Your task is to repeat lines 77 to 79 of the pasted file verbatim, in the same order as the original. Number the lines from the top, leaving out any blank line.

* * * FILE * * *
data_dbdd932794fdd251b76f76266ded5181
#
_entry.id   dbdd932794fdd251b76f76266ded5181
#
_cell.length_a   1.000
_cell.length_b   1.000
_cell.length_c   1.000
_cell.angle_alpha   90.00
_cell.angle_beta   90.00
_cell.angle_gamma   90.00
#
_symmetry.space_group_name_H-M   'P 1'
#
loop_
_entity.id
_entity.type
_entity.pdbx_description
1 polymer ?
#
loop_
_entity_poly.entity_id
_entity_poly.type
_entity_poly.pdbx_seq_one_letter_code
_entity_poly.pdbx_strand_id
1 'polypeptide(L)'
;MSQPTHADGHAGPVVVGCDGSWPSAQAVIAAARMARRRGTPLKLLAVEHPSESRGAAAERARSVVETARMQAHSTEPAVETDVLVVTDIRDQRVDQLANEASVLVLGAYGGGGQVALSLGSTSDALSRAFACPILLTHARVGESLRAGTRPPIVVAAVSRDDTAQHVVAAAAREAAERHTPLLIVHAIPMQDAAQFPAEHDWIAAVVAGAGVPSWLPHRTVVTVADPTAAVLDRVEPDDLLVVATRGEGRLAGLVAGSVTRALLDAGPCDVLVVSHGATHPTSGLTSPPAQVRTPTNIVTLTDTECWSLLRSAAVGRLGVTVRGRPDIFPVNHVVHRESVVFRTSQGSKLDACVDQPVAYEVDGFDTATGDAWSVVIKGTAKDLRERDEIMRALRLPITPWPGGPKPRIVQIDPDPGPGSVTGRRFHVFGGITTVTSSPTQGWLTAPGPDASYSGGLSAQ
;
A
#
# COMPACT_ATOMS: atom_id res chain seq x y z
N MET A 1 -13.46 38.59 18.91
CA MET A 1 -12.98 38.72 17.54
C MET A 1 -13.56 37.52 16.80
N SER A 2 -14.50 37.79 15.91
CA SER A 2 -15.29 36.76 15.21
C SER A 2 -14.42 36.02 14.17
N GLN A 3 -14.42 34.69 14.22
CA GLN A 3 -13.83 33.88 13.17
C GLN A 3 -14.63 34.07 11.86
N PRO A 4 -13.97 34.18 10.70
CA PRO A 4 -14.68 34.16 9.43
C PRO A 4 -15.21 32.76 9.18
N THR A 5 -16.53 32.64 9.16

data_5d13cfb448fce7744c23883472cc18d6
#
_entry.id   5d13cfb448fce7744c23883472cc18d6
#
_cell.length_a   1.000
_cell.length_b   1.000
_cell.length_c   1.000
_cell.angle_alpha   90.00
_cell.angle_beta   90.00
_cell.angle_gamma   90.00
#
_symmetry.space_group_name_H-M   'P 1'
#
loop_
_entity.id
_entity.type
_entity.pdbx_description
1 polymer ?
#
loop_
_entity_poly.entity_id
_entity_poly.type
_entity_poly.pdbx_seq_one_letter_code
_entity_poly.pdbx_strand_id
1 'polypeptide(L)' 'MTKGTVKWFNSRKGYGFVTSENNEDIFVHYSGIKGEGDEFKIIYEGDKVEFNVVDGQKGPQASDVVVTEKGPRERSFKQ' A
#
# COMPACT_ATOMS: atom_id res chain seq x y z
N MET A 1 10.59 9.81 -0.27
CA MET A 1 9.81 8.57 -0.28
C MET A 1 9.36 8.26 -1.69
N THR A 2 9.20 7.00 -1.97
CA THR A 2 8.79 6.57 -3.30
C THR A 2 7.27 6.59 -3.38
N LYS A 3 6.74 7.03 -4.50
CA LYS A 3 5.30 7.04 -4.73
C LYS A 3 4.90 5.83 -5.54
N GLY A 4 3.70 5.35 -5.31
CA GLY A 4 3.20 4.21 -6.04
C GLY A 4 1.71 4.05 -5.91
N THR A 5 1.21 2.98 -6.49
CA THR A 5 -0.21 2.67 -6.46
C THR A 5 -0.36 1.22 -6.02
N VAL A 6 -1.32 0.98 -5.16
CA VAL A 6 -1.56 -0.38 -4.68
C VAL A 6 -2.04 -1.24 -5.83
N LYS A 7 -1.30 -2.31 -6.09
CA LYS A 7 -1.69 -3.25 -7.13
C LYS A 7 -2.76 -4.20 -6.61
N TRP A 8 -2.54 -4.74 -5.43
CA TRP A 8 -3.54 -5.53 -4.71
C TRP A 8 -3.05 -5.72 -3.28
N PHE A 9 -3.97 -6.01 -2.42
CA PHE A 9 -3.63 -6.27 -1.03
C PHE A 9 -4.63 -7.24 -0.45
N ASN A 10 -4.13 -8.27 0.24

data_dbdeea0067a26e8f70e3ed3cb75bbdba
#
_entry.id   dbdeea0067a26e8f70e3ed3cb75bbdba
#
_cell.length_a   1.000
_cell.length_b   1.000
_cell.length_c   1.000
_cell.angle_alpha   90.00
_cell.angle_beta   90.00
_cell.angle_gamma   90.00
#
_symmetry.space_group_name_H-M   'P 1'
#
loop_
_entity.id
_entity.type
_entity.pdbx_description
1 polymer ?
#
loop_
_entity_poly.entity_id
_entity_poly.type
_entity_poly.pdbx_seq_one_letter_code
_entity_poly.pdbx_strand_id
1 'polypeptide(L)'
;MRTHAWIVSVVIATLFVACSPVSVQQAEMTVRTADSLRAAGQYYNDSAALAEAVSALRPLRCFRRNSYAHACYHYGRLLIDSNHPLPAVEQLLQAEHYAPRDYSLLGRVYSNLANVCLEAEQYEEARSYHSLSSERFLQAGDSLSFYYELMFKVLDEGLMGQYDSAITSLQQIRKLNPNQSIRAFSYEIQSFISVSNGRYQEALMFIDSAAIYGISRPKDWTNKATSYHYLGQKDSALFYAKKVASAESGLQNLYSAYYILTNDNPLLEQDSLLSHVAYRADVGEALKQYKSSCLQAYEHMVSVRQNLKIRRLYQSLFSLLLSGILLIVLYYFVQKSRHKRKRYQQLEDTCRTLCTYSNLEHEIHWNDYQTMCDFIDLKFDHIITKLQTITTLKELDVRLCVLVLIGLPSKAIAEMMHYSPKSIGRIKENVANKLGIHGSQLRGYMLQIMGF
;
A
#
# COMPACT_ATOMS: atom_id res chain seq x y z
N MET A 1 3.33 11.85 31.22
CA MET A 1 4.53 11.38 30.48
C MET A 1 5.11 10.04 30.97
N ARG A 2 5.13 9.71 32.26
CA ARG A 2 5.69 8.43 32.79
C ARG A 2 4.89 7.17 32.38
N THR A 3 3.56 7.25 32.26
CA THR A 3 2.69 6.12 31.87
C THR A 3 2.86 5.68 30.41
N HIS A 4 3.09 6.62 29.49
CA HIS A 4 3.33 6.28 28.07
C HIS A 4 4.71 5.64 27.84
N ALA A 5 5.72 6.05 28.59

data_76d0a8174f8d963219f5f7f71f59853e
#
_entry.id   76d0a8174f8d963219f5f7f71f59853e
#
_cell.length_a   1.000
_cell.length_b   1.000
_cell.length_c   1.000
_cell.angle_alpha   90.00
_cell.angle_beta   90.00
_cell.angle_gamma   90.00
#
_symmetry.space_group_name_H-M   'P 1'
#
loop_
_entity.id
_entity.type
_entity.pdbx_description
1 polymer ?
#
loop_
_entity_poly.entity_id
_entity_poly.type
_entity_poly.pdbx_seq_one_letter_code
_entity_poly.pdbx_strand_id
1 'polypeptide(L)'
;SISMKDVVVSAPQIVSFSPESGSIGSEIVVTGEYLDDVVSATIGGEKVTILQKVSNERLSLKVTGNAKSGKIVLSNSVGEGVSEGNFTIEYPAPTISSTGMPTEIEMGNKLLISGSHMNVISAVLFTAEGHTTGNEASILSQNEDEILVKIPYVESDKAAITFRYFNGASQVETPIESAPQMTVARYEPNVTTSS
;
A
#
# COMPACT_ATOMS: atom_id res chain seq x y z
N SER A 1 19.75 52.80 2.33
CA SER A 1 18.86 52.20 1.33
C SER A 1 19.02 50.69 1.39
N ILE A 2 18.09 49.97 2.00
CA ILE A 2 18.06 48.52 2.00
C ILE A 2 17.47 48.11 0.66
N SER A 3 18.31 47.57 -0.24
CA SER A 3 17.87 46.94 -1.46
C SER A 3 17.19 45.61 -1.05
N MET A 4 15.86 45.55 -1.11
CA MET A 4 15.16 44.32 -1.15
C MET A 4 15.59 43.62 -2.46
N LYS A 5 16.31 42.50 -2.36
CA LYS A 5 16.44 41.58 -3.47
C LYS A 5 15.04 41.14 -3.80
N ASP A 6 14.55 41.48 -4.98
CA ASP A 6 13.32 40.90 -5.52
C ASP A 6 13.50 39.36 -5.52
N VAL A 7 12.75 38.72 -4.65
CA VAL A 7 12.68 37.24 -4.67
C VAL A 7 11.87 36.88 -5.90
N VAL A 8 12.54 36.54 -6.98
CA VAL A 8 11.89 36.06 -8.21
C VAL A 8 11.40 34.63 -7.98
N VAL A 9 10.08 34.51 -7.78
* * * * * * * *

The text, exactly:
N LYS A 3 6.74 7.03 -4.50
CA LYS A 3 5.30 7.04 -4.73
C LYS A 3 4.90 5.83 -5.54